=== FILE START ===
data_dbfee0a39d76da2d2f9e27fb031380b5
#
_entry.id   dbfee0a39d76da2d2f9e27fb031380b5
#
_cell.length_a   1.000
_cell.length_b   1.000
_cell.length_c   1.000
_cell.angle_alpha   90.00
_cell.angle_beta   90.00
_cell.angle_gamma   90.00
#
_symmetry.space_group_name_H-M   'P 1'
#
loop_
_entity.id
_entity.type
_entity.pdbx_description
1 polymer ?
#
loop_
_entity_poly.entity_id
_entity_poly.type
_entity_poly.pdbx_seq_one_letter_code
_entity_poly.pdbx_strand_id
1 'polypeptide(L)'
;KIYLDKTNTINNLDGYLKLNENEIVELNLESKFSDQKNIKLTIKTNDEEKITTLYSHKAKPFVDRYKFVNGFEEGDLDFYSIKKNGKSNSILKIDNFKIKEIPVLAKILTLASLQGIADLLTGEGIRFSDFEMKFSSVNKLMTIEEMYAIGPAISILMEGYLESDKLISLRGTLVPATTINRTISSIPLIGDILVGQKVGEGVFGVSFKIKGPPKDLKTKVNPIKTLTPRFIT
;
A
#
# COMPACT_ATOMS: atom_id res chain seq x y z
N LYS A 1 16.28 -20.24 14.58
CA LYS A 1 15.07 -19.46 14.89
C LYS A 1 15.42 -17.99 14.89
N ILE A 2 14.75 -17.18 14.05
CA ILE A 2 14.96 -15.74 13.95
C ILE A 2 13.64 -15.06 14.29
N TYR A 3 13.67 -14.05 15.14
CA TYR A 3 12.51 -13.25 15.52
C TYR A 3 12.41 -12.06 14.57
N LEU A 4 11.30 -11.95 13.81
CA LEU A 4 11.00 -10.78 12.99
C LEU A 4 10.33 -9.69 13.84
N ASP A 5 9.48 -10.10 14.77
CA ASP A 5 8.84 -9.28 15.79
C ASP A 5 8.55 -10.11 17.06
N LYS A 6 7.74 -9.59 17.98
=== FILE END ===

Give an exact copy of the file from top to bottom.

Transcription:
data_dbfee0a39d76da2d2f9e27fb031380b5
#
_entry.id   dbfee0a39d76da2d2f9e27fb031380b5
#
_cell.length_a   1.000
_cell.length_b   1.000
_cell.length_c   1.000
_cell.angle_alpha   90.00
_cell.angle_beta   90.00
_cell.angle_gamma   90.00
#
_symmetry.space_group_name_H-M   'P 1'
#
loop_
_entity.id
_entity.type
_entity.pdbx_description
1 polymer ?
#
loop_
_entity_poly.entity_id
_entity_poly.type
_entity_poly.pdbx_seq_one_letter_code
_entity_poly.pdbx_strand_id
1 'polypeptide(L)'
;KIYLDKTNTINNLDGYLKLNENEIVELNLESKFSDQKNIKLTIKTNDEEKITTLYSHKAKPFVDRYKFVNGFEEGDLDFYSIKKNGKSNSILKIDNFKIKEIPVLAKILTLASLQGIADLLTGEGIRFSDFEMKFSSVNKLMTIEEMYAIGPAISILMEGYLESDKLISLRGTLVPATTINRTISSIPLIGDILVGQKVGEGVFGVSFKIKGPPKDLKTKVNPIKTLTPRFIT
;
A
#
# COMPACT_ATOMS: atom_id res chain seq x y z
N LYS A 1 16.28 -20.24 14.58
CA LYS A 1 15.07 -19.46 14.89
C LYS A 1 15.42 -17.99 14.89
N ILE A 2 14.75 -17.18 14.05
CA ILE A 2 14.96 -15.74 13.95
C ILE A 2 13.64 -15.06 14.29
N TYR A 3 13.67 -14.05 15.14
CA TYR A 3 12.51 -13.25 15.52
C TYR A 3 12.41 -12.06 14.57
N LEU A 4 11.30 -11.95 13.81
CA LEU A 4 11.00 -10.78 12.99
C LEU A 4 10.33 -9.69 13.84
N ASP A 5 9.48 -10.10 14.77
CA ASP A 5 8.84 -9.28 15.79
C ASP A 5 8.55 -10.11 17.06
N LYS A 6 7.74 -9.59 17.98